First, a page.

Journalists slam the ‘suicidal illogic’ of centrist Democrats' threat to derail Biden's agenda

Journalists slam the ‘suicidal illogic’ of centrist Democrats' threat to derail Biden's agenda
Vice President Kamala Harris walks into the House Chamber of the US Capitol for President Biden's Joint Address to Congress, Wednesday, April 28, 2021 in Washington, DC. (Official White House Photo by Lawrence Jackson)

Although a bipartisan group of U.S. senators passed a $1 trillion infrastructure bill earlier this week, liberal and progressive Senate Democrats have been working on a more comprehensive $3.5 trillion infrastructure bill. It remains to be seen what will happen to the $1 trillion bill in the U.S. House of Representatives, but this week, nine centrist House Democrats sent a letter to Speaker Nancy Pelosi pressuring her to hold an immediate vote on the $1 trillion bill so that she can get it onto President Joe Biden's desk for signature sooner rather than later. And that letter is drawing strong criticism from two liberals journalists: Jonathan Chait in The New Yorker and Greg Sargent in the Washington Post.

Chait and Sargent both fear that the $1 trillion bill would, at this point, fail in a House vote because it wouldn't get enough votes from liberals and progressives. House progressives — as well as Pelosi and Biden — have signalled their intention to make passage of the $1 trillion bill contingent on Senate Democrats passing the larger bill. Since progressives Democrats are more committed to the larger package, and conservative Democrats are more committed to the smaller bipartisan package, insisting on passing them both is seen as a crucial way for both wings of the party to achieve their priorities.

In their letter to Pelosi, the nine House Democrats wrote, "Some have suggested that we hold off on considering the Senate infrastructure bill for months — until the reconciliation process is completed. We disagree. With the livelihoods of hardworking American families at stake, we simply can't afford months of unnecessary delays and risk squandering this once-in-a-century, bipartisan infrastructure package. It's time to get shovels in the ground and people to work. We will not consider voting for a budget resolution until the bipartisan Infrastructure Investment and Jobs Act passes the House and is signed into law."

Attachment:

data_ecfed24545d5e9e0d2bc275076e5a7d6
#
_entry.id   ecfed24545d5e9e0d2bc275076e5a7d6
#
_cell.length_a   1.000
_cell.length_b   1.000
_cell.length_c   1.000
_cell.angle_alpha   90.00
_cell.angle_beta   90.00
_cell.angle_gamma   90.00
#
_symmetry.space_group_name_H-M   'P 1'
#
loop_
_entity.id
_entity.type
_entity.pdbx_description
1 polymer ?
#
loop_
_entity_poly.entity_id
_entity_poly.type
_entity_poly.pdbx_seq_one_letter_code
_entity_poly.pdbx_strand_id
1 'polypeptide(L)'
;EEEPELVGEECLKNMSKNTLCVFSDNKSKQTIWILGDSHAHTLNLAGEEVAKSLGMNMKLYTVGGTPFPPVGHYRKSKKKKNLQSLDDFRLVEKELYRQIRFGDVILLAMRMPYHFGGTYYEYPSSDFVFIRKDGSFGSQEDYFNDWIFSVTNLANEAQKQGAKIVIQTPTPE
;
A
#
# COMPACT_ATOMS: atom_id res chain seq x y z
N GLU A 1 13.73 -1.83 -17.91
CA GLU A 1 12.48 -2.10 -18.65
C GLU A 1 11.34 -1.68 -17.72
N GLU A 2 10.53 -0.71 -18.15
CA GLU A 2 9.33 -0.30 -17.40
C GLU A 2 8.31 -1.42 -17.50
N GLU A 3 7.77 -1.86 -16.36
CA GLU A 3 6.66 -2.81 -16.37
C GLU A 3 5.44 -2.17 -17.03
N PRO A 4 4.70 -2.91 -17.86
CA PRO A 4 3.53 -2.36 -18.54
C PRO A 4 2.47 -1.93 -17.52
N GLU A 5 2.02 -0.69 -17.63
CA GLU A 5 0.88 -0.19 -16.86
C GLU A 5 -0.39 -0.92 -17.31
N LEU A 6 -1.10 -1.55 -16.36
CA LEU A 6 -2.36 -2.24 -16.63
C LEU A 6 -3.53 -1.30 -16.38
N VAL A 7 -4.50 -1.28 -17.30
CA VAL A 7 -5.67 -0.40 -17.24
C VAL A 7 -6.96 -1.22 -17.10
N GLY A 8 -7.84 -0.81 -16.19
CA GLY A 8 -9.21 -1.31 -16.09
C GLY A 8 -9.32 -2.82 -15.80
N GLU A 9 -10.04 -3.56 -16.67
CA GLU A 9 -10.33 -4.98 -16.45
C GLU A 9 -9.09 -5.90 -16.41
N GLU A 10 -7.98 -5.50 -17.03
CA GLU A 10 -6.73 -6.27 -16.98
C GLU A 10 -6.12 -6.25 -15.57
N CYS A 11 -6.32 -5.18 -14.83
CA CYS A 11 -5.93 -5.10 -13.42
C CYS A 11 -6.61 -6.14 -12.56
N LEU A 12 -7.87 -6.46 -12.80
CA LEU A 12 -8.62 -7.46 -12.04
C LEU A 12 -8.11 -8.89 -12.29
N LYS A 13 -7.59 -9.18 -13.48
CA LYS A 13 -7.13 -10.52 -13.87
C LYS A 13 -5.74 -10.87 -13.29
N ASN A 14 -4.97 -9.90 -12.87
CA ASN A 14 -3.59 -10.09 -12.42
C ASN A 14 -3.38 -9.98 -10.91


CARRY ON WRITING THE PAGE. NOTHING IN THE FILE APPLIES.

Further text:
The nine House Democrats were Rep. Josh Gottheimer of New Jersey, Rep. Carolyn Bourdeaux of Georgia, Rep. Jared Golden of Maine, Rep. Filemon Vela of Texas, Rep. Henry Cuellar of Texas, Rep. Ed Case of Hawaii, Rep. Jim Costa of California, Rep. Vicente González of Texas and Rep. Kurt Schrader of Oregon.

Democrats on the left wing of the party fear these members' demand would undermine the push for the $3.5 trillion bill and give conservatives in the party less incentive to cooperate.

The $1 trillion bill enjoyed 69 "yes" votes in the Senate, but the $3.5 trillion infrastructure package is being called a "reconciliation bill" because the only way it is going to pass the Senate is through the process known as "budget reconciliation."

Under the rules of the filibuster, a bill needs at least 60 votes in order to pass in the Senate — and although Democrats have a narrow Senate majority, they don't have a 60-vote majority. Budgetary bills, however, are an exception to the filibuster and can be passed with a simple majority. But Sen. Kyrsten Sinema of Arizona, one of the centrist Democrats who worked closely with Republicans on the $1 trillion bill, has come criticized the size of the $3.5 trillion reconciliation bill. The GOP senators who Sinema and centrist Sen. Joe Manchin of West Virginia worked with on the bill included Sen. Rob Portman of Ohio, Sen. Lisa Murkowski of Alaska and Sen. Susan Collins of Maine, among others.